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Hanna: Equal Pay Ruling

So this is how my very first salary negotiation went: “We’d like to pay you X amount,” offered my boss. “That’s too much,” I said. “I need to make three thousand less than that.”

“Less?” he asked. “Yes,” I said. “Please don’t pay me so much.”

You see, at the time, I was part of a loan forgiveness program that erased some of my student debt if I were in a low-income job.

But my problem was that no one had ever taught me how to negotiate my salary, and apparently, I had never learned math.

Because if I had, I would have realized that over time, it would have made much more sense to take the extra $3,000 – which, assuming a 2% annual raise, would have yielded about $125,000 more in income over my career, and just paid the loan myself.

As a result, I’m sure that the compounding effect of my ignorance means that my pay is less than many of my male colleagues with same skill and experience.

While I hope no one else has so foolishly negotiated a salary downward, there are countless women who didn’t negotiate their salary at all, and then realized that they too were making less than a male colleague doing the same work. There is significant evidence that shows women negotiate less routinely than men do, and are even penalized when they ask for more money. And, on average, women still earn less than men in nearly every field.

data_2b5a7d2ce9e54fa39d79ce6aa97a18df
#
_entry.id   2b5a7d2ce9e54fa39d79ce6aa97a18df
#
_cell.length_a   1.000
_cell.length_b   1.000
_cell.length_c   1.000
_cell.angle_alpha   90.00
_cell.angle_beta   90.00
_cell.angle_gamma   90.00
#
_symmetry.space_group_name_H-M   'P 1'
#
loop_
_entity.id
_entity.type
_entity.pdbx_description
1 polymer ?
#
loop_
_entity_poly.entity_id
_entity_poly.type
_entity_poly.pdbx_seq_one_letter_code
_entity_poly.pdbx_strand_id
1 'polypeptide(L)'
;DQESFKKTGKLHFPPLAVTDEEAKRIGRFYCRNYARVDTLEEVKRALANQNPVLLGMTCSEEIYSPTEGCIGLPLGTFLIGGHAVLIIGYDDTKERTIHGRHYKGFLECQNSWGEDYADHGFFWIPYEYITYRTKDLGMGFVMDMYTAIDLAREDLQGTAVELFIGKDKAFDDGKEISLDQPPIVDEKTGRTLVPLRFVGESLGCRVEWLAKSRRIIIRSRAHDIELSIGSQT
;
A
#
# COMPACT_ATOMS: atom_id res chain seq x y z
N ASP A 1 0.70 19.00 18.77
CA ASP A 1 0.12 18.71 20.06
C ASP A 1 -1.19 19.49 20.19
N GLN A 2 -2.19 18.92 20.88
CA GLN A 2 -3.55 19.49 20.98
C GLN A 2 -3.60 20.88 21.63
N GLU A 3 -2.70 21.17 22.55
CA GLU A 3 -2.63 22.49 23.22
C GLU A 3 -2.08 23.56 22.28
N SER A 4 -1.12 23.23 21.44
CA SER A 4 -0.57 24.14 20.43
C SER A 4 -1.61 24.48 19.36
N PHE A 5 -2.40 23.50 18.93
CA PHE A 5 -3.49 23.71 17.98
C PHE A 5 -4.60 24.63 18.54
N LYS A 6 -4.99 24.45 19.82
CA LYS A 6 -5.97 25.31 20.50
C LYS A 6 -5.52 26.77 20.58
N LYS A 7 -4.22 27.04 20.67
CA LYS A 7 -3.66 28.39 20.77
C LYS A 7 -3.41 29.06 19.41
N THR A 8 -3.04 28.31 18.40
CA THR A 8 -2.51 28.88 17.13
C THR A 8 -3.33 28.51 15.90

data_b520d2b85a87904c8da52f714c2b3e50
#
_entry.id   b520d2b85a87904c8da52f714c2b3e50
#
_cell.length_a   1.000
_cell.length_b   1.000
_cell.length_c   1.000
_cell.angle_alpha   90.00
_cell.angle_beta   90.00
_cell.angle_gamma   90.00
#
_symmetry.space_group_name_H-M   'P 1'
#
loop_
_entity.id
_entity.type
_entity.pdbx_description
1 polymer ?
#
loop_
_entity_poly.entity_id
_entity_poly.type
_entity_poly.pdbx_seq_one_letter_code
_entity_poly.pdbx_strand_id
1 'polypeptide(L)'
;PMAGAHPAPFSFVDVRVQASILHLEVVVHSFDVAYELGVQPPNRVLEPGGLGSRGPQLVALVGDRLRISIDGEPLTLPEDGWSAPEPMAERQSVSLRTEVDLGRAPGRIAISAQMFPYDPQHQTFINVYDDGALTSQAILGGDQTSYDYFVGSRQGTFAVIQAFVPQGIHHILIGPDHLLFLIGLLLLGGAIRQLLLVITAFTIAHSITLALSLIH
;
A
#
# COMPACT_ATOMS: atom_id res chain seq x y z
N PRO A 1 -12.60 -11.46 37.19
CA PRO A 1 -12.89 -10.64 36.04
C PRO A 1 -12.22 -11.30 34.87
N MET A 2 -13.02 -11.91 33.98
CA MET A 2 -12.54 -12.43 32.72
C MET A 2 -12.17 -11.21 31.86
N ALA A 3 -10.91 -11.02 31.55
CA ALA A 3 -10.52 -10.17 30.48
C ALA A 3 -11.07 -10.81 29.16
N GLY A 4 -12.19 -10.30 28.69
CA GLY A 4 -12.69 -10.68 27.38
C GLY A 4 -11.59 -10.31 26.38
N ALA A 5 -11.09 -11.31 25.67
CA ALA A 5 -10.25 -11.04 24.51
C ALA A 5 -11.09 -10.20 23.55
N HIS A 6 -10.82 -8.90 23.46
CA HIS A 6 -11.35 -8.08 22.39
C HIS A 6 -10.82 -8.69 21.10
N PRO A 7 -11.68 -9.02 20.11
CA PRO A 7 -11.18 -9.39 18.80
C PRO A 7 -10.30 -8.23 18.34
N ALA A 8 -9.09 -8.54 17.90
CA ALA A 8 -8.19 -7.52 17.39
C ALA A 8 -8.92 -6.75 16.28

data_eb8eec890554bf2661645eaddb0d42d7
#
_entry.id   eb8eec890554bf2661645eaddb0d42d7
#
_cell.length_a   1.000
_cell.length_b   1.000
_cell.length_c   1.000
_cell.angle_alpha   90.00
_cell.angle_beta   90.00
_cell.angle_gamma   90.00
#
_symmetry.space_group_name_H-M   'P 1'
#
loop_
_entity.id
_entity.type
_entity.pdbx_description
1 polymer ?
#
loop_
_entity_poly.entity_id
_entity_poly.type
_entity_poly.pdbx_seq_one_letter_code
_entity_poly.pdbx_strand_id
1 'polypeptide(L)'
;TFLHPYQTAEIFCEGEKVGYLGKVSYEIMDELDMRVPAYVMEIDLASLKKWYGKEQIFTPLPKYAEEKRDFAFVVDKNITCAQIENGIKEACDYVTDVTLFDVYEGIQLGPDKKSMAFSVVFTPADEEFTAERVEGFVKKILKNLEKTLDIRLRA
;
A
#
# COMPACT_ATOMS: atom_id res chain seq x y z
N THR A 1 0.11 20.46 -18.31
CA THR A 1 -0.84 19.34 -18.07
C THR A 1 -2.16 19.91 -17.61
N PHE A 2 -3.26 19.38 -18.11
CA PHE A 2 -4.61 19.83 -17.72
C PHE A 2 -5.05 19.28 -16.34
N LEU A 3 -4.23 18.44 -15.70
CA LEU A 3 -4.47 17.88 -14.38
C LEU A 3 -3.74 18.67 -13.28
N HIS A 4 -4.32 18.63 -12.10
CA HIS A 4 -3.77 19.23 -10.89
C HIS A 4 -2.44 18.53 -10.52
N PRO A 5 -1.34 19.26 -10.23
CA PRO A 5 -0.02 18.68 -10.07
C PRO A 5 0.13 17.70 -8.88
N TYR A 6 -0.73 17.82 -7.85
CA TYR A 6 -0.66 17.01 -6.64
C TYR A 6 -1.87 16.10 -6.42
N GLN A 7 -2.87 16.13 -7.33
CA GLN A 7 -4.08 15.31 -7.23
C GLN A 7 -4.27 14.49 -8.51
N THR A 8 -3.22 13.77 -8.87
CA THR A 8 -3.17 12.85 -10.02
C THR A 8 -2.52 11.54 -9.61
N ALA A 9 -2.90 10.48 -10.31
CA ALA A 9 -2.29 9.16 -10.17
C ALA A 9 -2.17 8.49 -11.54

But now a federal court has said that under state and federal Equal Pay laws, employers cannot pay a woman less just because the man was a better salary negotiator. In Dreves v. Hudson Group , Judge William Sessions held that doing so just perpetuates the problem that men are valued more in the workplace than women. Even if no one had any intent to discriminate, the law requires equal pay for equal work, and it is simply not a legitimate business reason to say, “but the guy asked for more.”

Judge Session’s opinion is important because it clarifies for both employers and employees when you can pay people of different genders more, and when you can’t. The law gives employers the right to pay based on education, experience, or skill, but not for any old reason under the sun.

I’m very hopeful that this opinion will encourage employers to undertake a pay equity audit to make sure that they haven’t inadvertently violated the law. And I suspect the decision will encourage some women to come forward and seek remedy for unequal pay.

As Judge Sessions wrote, “any gap in the pay of men and women, whether forty or ten or one percent, is an implicit statement to our children that we value the work of our daughters less than that of our sons.”

As for those salary negotiations – well, I’m making my students and my children practice their salary negotiations before their first job, and insisting that they do their math.

The late Cheryl Hanna was a professor at Vermont Law School in Royalton.
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